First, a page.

#EMConf: New Potassium binding agents for HyperK



What you need to know:

  • Veltassa aka Patiromer
    • Oral potassium binding agent - exchanges K for Ca
    • FDA approved for chronic hyperkalemia
    • No evidence yet supporting use in acute hyperK - more research needed
    • Stays in GI tract and binds K, not systemically absorbed
    • Unlike kayexalate, typically does not cause GI symptoms
  • Lokelma aka sodium zirconium cyclosilicate aka ZS-9:
    • Oral potassium binding agent - highly selective cation exchanger that entraps K in the GI tract in exchange for Na and H+ 
    • Not yet FDA approved
    • Not systemically absorbed, stays in the GI tract, does not expand with water
    • No GI side effects


Study 1: Rafique Z et al. Patiromer for treatment of hyperkalemia in the emergency department: A pilot study. Academic Emergency Medicine. 2019;00:1-7.

  • Single center, randomized, convenience sample pilot study 
  • Objective: assess if there is a difference in serum potassium between the patiromer group compared to standard of care at 6 hours
  • Methods: 30 (15 in each group) adults with hx of dialysis-dependent ESRD in the ED with acute hyperkalemia (K >6.0) were randomized to receive either standard of care alone (not well defined) or standard of care  plus one dose of 25.2 g oral patiromer
  • Results: 6 hour serum K level no significant difference between control (6.32, CI = 6.0-6.63) and study group (5.81, CI = 5.48-6.14). 
  • Limitations: small sample size, significant drop out rate, ill-defined “standard of care” 


Study 2: Kosiborod M et al. Effect of sodium zirconium cyclosilicate on potassium lowering for 28 days among outpatients with hyperkalemia. JAMA 2014;312(21):2223–33.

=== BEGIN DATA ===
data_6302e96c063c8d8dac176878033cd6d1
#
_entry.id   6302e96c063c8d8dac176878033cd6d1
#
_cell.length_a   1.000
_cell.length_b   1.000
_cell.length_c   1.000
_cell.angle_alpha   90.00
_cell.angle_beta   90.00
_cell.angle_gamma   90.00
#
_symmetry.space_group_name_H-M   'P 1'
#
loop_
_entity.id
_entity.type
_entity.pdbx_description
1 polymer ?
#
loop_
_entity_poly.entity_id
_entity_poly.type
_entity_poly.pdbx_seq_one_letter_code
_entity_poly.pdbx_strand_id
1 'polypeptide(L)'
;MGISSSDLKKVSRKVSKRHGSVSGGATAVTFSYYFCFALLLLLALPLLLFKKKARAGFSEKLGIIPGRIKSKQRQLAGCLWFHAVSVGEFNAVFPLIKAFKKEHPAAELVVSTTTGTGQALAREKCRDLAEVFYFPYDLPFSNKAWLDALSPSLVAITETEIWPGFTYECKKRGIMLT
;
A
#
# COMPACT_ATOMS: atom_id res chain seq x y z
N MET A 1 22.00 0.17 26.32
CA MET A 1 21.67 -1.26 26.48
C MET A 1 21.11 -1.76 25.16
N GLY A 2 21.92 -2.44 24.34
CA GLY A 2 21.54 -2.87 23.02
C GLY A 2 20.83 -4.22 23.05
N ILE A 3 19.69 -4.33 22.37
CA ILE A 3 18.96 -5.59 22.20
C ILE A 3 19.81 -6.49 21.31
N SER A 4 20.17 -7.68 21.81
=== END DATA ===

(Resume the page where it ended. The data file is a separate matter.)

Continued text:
• Phase III, multicenter, randomized, double-blind, placebo-controlled study of adult patients without hx of ESRD with elevated potassium (K >5.0) in the outpatient setting
  • Objective: Assess if there is a difference in serum potassium levels after 4 weeks of taking sodium zirconium cyclosilicate (ZS-9) at varying doses compared to placebo
  • Methods: All 258 patients received 10 g of ZS-9 three times daily for the initial 48 hour open-label phase. Patients who achieved normokalemia at 48 hours (n = 237) were then randomized to receive 5 g ZS-9 (n = 45), 10 g ZS-9 (n =51), 15 g ZS-9 (n = 56) or placebo (n= 85) daily for 28 days
  • Results: Mean serum K during days 8-29 was significantly reduced in all zirconium cyclosilicate groups vs placebo with numerically lower potassium achieved with higher doses (4.8mEq/L [95%CI, 4.6-4.9], 4.5mEq/L [95%CI, 4.4-4.6], and 4.4mEq/L [95%CI, 4.3-4.5] for 5-g,10-g, and 15-g doses, respectively; 5.1mEq/L [95%CI, 5.0-5.2] for placebo; P<.001 for each zirconium cyclosilicate dose vs placebo comparison
    • During the initial 48 hour open label portion of the study, the ZS-9 group had significantly lower levels of potassium at the 1 hour (−0.2 mEq/L; 95% CI, −0.3 to−0.2; P<.001), 2 hour (−0.4mEq/L(95%CI,−0.5to −0.4; P<.001) and 4 hour (−0.5 mEq/L (95% CI, −0.6 to −0.5; P<.001) marks 
  • Limitations: Excluded ESRD patients; performed in the outpatient setting. Included only patients who responded to the first 48 hours of treatment with ZS-9